Just after this passage about Herod’s banquet, in our gospel text for next week- SPOILER ALERT- we will hear about Jesus and another kind of banquet. After the disciples return from their missionary journeys, they have a sizeable crowd following them and when they got hungry- Jesus had compassion on them, had them sit down in groups, and using what the disciples had on them, he fed the five thousand people present (probably more counting women and children) with just five loaves and two fish.

Mark sets up this huge contrast between these two banquets. Herod’s banquet surely had all the richest and most important people present and ended with abuse of power and DEATH.  Jesus’ banquet had people from all over the countryside- anyone who wanted to come- and THIS banquet- Jesus’ banquet– ended with equality, abundance, satisfaction and with LIFE.

The violent ending of John the Baptist leaves us yearning for another way, another ending, another possibility for life, like Jesus’ banquet. John the Baptist was one prophet that preached of this OTHER WAY. And there are many others… The prophet Amos also shares a vision of ANOTHER way. Today we read about the time that he describes a vision he had where God shows him a plumbline in the middle of the city.  A string with a weight on it that guides builders to make sure they build straight walls- not slanted ones that could fall over. That plumbline of God is that OTHER way of life and of relating to one another that we are called to let guide our lives. Where betrayals and long-held divisions are smoothed over, where priorities are rearranged, SELFLESSNESS guides us rather than selfish-ness. Compassion rules over revenge or grudges, where ALL benefit and not just a select few, where life is GIVEN and not taken. 

And these prophetic voices that announce this OTHER way continue to call out to us today.  The very inclusion of this story in scripture urges us to sit with the messiness. To not turn our heads from the pain of our Christian history, the pain that our own country has caused in other parts of the world, nor the pain of our own lives. 

Mark includes this story even though it will not be easy to hear because sometimes there ARE NOT easy explanations for sometimes truly inexplicable suffering and injustice.

But this story in the context of Jesus’ story– the whole life of Jesus- and even in the context of the entire Scriptures- this horrific story ALSO calls us to contemplate the possibility of another ending… it makes us wonder, did it HAVE to be this way? It makes us contemplate an alternative way of being, of political leadership, of relationships, and every other hopeless situation.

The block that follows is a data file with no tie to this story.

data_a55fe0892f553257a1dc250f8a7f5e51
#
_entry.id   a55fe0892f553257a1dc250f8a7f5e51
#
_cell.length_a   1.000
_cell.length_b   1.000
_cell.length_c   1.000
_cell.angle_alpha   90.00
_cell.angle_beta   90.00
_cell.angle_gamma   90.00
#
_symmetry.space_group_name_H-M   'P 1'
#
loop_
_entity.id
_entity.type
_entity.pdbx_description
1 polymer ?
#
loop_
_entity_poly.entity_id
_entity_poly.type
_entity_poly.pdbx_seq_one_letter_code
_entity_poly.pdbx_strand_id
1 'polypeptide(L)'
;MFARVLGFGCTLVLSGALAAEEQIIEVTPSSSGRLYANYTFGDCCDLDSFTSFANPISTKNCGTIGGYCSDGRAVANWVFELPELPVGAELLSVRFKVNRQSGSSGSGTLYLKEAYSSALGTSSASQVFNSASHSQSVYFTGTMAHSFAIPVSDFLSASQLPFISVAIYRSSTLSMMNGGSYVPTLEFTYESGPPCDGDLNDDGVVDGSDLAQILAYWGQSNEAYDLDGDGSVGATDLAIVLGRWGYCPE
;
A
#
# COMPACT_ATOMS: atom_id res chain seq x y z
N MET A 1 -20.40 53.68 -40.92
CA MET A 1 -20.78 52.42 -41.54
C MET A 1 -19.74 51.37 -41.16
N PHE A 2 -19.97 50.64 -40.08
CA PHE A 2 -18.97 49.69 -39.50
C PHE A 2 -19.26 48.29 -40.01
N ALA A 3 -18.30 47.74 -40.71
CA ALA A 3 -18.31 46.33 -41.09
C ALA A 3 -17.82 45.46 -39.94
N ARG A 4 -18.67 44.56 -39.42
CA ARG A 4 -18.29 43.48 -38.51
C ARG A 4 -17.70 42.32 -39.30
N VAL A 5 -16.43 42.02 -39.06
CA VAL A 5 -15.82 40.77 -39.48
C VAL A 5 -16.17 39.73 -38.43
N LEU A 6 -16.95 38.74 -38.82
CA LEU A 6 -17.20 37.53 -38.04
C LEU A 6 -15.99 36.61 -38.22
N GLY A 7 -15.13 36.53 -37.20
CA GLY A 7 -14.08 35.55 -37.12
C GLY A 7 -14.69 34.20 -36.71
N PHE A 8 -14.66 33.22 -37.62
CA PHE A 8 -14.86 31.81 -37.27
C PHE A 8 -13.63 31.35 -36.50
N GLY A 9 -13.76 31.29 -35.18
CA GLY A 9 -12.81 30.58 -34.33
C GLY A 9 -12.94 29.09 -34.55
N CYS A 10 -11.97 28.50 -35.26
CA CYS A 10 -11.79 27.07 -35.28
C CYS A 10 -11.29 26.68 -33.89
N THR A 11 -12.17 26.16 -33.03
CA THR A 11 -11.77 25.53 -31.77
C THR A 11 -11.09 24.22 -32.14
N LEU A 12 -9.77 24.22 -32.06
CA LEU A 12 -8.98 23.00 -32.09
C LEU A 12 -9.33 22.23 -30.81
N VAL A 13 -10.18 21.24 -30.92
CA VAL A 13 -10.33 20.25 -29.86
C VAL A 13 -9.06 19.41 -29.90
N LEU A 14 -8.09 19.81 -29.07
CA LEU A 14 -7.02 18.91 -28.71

Because when you’ve reached the bottom. When you’ve had that sinking feeling in your stomach that you can’t save the relationship, or that tragedy has indeed struck, or that life just is NOT what you thought it was going to be. When you’ve gotten to that place…the possibility – just the mere POSSIBILITY- of another ending is the best news possible.[5]

There is another ending, another type of banquet waiting for us- not the nightmarish one of today’s text- but one of satisfaction and abundance- a way that is better and way beyond what we could even imagine for ourselves.

I like the way Pastor David Lose says it. He says, “Jesus came to make possible for us more than mere survival, more than mere persistence, more even than mere success. Jesus came to help us to imagine that there is more to this life than we can perceive. Jesus came to offer us not just more life, but abundant life. Jesus came so that there could be a better ending to our stories and the story of the world than we can imagine or construct on our own.” [6]

So yes, dear friends. This is one horrible story. And the truth of the banquets gone wrong in our world and lives are more present than ever. But I hope and pray that today you would also hold onto another truth that Jesus has written us into another story, a different story, a different ENDING, better than we can dream or imagine.

May we lean into the future with our eyes and minds set on that story, on that truth, and that banquet of heaven waiting for us.


[1] “The End of America’s 20 Year War” NYT The Daily Podcast,

[2] “Afghan Civilian Casualities”

[3] “Costs of War,”

[4] “The End of America’s 20 Year War” NYT The Daily Podcast,

[5] David Lose, “Tell the Truth Twice,”

[6] David Lose, “Tell the Truth Twice,”